Of course, if everything’s a priority, nothing’s a priority. And so while the President is staying focused at the moment on things like health care and the potential for immigration reform, I worry that we see growing threats overseas that require real commitment and real attention. Iran is determined to obtain a nuclear weapon. Israel is threatened on all sides, upon all borders and with the Palestinians. Look at our ally in Saudi Arabia, whose neighbors are Iraq, Iran, Yemen, and Somalia across the Red Sea, and who has more than 60 percent of the world’s known oil reserves.

We really need to pay close attention and support our allies around the world and deal with the threats that we see.  I just came back from the Middle East. I worry that our allies don’t feel confident in our commitment to their regional security.


RF: What about the Homeland Security Department? It’s been seven years since it was established. Is it still having growing pains, or is it starting to function more smoothly?
FT: 
In fairness, it has had now three secretaries, but I think we are beginning to see it function better.  There are some things they need.  We continue to see greater need for integration.  We continue to see the need for greater information sharing both within the department and across the federal government. These are issues that require constant leadership.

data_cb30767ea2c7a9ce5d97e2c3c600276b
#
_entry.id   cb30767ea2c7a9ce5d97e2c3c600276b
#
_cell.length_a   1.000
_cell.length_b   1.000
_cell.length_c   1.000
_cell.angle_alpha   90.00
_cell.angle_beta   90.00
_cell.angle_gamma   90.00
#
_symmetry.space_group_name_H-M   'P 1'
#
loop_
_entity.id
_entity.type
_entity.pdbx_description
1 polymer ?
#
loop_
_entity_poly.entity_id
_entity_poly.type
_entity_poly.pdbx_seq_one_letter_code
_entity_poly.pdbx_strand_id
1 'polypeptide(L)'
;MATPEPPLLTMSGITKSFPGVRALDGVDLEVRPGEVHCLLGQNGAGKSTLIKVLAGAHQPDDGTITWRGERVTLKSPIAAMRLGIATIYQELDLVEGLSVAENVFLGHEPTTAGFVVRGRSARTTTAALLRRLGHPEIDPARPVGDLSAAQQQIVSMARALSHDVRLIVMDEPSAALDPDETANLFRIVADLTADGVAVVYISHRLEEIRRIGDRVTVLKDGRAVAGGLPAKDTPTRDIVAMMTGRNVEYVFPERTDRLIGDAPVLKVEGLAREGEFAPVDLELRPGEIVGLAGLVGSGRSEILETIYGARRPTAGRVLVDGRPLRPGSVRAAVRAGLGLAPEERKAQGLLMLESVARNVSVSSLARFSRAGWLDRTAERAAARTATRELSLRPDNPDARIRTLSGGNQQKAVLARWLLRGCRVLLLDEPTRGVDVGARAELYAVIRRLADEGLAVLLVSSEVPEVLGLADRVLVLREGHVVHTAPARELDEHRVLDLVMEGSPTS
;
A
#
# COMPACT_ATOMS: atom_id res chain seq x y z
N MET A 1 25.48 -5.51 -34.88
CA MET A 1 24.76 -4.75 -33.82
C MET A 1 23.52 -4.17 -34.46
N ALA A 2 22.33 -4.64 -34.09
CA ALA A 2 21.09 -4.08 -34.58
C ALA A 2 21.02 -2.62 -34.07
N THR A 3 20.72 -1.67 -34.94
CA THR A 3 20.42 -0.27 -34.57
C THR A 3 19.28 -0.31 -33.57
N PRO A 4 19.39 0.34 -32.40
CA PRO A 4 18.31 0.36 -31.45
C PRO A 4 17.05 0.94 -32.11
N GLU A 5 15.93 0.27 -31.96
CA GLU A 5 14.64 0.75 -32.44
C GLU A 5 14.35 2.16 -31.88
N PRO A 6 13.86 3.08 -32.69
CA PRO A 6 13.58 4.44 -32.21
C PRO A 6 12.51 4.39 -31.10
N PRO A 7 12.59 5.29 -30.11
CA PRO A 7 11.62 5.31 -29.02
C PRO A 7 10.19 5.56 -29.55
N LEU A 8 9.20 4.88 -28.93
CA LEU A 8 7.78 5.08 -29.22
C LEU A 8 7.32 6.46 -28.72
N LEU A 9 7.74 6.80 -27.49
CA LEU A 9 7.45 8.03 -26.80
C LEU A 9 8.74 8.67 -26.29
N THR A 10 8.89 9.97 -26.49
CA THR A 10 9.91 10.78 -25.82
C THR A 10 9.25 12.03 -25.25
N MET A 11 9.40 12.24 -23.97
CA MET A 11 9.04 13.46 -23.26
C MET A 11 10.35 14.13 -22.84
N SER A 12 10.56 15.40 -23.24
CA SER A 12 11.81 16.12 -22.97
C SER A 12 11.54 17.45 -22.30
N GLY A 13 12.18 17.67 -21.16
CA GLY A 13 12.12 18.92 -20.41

I do think the Secretary has paid attention to building relationships with Muslim-Americans and state and local [officials], all of which is important. We’ve got to be clear that she’s got real priorities on the counter-terrorism side and the law enforcement side that are going to need to be strengthened. Immigration enforcement is one thing that comes to mind.

I worry that last year there were over 26,001 murders in Juarez, which is on the Mexico side of the El Paso border.  As a former Southwest border governor, she understands this problem. And frankly we have to be sure that the Department of Homeland Security is focused on protecting Americans from that level of violence seeping across our Southwest border. 


RF: Generally speaking, do you believe the United States should try terrorists in criminal courts or military tribunals?
FT: 
It’s difficult to answer the question generally.  Let me say this — there can be an appropriate role for both, but I think the administration, if they want to retain the ability to do both, must be transparent about what standards and criteria they will apply in making the decision about who goes where. Let me give you a couple of examples, because I think it will make more sense.

I do not support a criminal trial for Khalid Sheikh Mohammad, the 9/11 bomber. I don’t believe, given the circumstances that led to his capture, that he should be entitled to the Constitutional protection of Americans who violate criminal law.  I don’t think we ought to be treating them the same. 9/11 was an act of war and must be treated as such. That doesn’t mean that I don’t think they’re entitled to some level of due process, which they can get in the military tribunals. The Attorney General, when asked about this very notion, has said that we’ll read bin Laden his Miranda Rights to his corpse.  Well, it’s all very cute and sort of snide but it doesn’t answer the question – “What happens?”

I do not support a criminal trial for Khalid Sheikh Mohammad, the 9/11 bomber. … 9/11 was an act of war and must be treated as such.